Cortado Workplace app enhances the iPad with desktop and cloud printing functionalities for the mobile user.  With the Cortado Workplace app for iPad, managing files and mobile printing is easy without running additional applications on a switched-on computer. In addition, users are no longer limited to printing only photos and do not have the hindrance of a limited number of printer models that are supported for mobile printing. Even Apple’s recently announced AirPrint cannot deliver this type of mobile freedom.

Unique to the industry, with Cortado Workplace iPad users can now print documents on any printer connected to the device via Wi-Fi. More than 6,000 different printer drivers on file in the Cortado hosting center allow access to around 10,000 different printer models. The app supports all file formats, including all Office and graphics programs.

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Will the Macmillan/Amazon dustup be a boon for the new Apple iPad?

February 2, 2010 11:50 by Tora Estep

Last week, schoolyard bully Amazon pounded on plucky Macmillan Publishers by disabling the buy buttons on nearly all editions of all its books, thus cutting off access to one of the publisher’s and its authors’ biggest markets. Why? Because Macmillan had the temerity to tell Amazon that it would provide access to its ebooks only if it switched to an agency model in which Amazon would make 30 percent of the proceeds of ebooks and Macmillan would set the prices (up to $15 per title). (Amazon wants to cap the price of ebooks at $9.99 and stick with its current model of buying at 50 percent of publisher cost and setting its own price.)

The media reaction to this event was generally to cast Amazon in the role of bully (for a sample, see this article from Fast Company) and thus Amazon was forced to back down.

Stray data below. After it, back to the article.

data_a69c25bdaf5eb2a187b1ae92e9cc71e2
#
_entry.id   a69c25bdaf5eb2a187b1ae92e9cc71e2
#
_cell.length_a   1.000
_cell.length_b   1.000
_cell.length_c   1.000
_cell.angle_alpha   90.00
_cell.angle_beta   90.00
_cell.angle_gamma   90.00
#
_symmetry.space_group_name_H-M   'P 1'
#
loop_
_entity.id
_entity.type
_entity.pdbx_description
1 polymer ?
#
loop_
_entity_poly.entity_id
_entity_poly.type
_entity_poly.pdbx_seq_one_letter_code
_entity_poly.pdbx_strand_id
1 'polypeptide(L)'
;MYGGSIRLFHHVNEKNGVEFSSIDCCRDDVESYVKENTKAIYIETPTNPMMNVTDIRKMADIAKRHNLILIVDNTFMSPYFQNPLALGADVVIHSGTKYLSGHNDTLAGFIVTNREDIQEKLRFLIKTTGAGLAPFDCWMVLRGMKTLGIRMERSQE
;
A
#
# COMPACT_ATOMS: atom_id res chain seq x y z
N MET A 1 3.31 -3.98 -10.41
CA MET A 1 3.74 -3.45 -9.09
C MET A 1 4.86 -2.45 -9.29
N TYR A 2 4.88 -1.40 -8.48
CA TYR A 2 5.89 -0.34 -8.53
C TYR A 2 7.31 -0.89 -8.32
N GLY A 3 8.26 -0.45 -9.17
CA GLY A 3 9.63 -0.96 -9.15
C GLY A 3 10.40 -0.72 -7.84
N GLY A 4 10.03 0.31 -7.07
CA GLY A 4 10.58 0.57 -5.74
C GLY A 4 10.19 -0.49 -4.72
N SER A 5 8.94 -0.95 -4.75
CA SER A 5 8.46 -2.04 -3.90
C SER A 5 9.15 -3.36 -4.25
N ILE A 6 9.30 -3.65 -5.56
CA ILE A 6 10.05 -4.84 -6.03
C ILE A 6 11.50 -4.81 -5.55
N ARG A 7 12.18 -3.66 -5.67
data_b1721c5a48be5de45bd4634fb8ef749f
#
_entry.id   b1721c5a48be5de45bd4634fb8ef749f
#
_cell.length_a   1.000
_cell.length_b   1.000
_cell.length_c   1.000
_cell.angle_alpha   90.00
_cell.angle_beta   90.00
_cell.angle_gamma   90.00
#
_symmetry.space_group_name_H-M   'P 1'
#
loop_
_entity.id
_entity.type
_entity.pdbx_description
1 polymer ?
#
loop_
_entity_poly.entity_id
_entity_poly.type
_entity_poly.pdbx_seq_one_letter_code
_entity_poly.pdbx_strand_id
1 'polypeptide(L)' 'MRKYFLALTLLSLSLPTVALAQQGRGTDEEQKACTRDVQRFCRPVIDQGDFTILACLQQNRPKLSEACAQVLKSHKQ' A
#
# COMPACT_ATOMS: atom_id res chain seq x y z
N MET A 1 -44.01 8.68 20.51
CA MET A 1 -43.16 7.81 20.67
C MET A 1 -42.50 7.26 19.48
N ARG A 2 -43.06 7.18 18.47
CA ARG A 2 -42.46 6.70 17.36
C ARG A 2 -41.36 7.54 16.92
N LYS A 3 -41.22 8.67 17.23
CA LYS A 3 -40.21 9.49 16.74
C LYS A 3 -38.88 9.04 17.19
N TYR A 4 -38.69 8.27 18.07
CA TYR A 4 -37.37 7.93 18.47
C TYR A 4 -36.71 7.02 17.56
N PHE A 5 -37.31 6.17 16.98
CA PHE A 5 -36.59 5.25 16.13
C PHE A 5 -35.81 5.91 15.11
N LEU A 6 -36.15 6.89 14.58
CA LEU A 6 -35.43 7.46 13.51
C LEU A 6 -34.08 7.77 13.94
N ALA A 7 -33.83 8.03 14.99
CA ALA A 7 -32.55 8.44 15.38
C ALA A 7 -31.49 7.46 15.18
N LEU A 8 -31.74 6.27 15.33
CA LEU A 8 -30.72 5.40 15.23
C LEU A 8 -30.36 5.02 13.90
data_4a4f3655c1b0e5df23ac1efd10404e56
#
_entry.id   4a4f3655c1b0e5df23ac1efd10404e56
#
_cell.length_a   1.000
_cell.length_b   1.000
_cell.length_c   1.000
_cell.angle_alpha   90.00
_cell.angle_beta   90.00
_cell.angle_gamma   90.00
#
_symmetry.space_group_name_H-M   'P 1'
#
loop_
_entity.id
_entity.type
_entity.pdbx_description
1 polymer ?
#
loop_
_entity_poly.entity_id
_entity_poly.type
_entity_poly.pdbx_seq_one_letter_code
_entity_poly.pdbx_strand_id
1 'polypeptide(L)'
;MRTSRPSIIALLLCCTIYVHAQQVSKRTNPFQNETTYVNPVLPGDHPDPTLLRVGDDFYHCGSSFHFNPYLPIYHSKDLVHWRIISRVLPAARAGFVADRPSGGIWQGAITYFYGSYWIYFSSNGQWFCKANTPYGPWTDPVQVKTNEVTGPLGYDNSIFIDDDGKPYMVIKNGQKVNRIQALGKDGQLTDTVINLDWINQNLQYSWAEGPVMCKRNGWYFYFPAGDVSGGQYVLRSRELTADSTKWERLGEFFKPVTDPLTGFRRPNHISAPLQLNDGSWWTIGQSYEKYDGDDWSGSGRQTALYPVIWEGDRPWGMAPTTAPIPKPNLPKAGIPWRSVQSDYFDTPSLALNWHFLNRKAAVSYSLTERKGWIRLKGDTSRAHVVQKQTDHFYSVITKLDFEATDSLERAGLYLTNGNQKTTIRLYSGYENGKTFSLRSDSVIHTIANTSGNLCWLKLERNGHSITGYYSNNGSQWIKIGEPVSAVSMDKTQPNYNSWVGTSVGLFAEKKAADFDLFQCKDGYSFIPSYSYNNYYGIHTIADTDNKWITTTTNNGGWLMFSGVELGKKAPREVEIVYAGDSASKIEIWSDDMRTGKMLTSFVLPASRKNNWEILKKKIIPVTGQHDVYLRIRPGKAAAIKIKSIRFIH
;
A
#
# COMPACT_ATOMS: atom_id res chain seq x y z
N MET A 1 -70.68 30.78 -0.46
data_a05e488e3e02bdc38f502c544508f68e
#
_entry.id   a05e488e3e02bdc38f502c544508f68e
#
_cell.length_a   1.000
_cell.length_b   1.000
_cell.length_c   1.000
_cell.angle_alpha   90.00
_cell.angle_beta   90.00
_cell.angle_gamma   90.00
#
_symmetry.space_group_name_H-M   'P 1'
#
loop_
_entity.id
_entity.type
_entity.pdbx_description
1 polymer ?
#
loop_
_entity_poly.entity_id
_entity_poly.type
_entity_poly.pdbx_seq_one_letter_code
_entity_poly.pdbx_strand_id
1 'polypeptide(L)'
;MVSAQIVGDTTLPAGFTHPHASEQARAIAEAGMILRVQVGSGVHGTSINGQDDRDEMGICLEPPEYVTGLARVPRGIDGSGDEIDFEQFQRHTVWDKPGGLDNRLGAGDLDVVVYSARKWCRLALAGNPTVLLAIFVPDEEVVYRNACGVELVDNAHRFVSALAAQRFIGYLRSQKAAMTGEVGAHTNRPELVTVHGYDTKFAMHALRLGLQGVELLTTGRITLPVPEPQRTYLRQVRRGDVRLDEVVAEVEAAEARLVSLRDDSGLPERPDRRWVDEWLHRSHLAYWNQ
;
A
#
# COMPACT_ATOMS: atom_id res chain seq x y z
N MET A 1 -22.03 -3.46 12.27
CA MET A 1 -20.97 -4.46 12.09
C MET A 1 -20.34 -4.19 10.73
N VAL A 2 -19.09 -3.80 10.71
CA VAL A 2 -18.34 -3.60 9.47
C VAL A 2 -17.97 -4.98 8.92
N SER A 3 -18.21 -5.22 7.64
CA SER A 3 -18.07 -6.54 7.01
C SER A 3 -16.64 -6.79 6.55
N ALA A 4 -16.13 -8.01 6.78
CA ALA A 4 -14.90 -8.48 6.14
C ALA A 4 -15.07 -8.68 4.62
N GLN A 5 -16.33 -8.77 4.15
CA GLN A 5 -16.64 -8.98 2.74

The entire event set off a lot of talk about a prominent issue in the book industry: what is a fair price for ebooks? They are still pretty new, so no one really knows for sure what makes sense. The assumption has been that they don't really cost much to make, but that's not completely accurate (for a discussion of the costs of making books, check out Tobias Buckell's thorough discussion on his blog.). Amazon has been willing to operate its ebook business at a loss for a few years in order to dominate the market, but now all of a sudden here comes Apple’s iPad and iBooks and all bets are off. The entry of the iPad and iBooks suggests the potential for a fairer share of ebook proceeds for publishers and for authors, although at first glance it may seem to come at a loss for consumers. But does it? Cheaper isn't always better if you want to create the conditions that allow authors and publishers to thrive and publish books that matter. Clearly the Author's Guild thinks this is an important fight for the future quality of the publishing industry. To read their take on it, check out this article.

At any rate, the verdict on the pricing structure for ebooks is still out. I'll be interested to see how things shake out.


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Categories: Books